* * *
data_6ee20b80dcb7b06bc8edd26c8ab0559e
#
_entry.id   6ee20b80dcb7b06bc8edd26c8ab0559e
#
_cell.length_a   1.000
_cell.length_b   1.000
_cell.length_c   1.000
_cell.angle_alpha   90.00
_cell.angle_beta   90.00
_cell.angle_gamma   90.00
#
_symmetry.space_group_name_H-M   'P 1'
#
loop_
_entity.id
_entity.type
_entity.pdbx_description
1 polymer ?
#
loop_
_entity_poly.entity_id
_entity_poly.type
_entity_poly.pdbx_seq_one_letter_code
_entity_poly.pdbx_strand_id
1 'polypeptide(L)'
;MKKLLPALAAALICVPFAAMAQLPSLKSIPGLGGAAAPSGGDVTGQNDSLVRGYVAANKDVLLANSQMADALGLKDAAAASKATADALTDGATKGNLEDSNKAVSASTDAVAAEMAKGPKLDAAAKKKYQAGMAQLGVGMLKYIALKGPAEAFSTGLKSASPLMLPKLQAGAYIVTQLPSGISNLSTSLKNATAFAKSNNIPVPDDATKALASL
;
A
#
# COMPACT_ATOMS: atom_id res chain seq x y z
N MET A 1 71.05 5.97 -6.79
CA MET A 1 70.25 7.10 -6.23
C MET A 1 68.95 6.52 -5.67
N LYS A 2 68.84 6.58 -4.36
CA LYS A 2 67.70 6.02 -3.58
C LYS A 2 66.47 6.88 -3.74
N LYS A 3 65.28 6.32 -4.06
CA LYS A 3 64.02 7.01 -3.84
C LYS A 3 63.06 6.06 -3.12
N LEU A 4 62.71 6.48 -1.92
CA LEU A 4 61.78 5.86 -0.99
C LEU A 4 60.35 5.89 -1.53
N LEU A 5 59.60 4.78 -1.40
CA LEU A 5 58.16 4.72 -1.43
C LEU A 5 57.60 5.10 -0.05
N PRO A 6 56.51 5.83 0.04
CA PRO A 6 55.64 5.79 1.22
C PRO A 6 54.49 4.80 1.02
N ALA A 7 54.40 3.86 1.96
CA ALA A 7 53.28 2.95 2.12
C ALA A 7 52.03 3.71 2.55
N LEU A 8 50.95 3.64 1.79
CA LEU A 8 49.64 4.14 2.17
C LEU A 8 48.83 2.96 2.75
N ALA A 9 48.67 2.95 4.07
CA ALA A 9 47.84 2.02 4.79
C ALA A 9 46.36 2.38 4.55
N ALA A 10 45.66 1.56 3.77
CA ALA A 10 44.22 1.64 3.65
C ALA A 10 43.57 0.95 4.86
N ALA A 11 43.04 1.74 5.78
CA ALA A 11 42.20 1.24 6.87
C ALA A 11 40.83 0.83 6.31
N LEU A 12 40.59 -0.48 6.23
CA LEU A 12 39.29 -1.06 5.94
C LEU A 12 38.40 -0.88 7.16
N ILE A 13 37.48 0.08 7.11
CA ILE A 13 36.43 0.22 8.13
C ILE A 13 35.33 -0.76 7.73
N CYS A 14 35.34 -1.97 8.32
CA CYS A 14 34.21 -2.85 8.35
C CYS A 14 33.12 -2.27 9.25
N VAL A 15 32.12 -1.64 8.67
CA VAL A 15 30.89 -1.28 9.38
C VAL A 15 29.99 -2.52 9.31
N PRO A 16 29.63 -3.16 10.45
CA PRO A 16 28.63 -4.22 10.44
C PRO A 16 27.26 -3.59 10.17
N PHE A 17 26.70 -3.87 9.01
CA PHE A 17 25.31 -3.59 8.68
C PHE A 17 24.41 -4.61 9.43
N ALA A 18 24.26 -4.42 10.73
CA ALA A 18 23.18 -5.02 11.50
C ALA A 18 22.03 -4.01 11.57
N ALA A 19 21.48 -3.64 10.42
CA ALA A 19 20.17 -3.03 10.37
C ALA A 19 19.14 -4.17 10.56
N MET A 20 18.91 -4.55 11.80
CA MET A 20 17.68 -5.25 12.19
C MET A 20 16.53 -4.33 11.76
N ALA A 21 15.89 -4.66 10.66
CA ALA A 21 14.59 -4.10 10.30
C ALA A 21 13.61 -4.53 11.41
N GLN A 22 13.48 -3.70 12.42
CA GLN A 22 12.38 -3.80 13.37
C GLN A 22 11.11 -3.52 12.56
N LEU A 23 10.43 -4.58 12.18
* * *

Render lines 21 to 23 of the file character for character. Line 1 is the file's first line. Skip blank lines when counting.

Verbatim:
_entity_poly.entity_id
_entity_poly.type
_entity_poly.pdbx_seq_one_letter_code